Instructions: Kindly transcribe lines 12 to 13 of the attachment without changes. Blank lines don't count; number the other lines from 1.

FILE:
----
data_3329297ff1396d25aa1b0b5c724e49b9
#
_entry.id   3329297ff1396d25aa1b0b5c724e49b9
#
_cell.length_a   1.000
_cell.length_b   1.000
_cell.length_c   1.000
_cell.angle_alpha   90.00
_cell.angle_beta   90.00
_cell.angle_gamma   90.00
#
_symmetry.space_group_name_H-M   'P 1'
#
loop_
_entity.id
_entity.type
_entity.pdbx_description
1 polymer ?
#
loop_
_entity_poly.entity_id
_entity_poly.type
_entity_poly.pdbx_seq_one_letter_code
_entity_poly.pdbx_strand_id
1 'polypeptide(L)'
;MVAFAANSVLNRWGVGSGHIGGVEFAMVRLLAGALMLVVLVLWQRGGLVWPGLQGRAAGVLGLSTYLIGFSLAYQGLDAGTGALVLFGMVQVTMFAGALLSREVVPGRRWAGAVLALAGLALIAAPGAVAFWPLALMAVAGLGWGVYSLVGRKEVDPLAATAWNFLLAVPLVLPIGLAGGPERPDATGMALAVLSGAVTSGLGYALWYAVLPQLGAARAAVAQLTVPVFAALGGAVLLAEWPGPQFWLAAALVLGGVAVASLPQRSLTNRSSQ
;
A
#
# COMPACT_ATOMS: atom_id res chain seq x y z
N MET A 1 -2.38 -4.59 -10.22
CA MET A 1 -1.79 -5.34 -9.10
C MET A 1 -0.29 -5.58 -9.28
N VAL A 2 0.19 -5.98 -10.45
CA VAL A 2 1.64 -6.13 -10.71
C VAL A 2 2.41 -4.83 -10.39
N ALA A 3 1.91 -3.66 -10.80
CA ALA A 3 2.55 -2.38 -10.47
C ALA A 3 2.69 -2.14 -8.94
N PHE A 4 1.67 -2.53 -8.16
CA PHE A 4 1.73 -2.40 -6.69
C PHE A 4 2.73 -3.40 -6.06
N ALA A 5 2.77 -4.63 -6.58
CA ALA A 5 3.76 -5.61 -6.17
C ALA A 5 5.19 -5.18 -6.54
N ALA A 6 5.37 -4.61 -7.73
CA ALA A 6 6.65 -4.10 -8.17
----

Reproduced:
_symmetry.space_group_name_H-M   'P 1'
#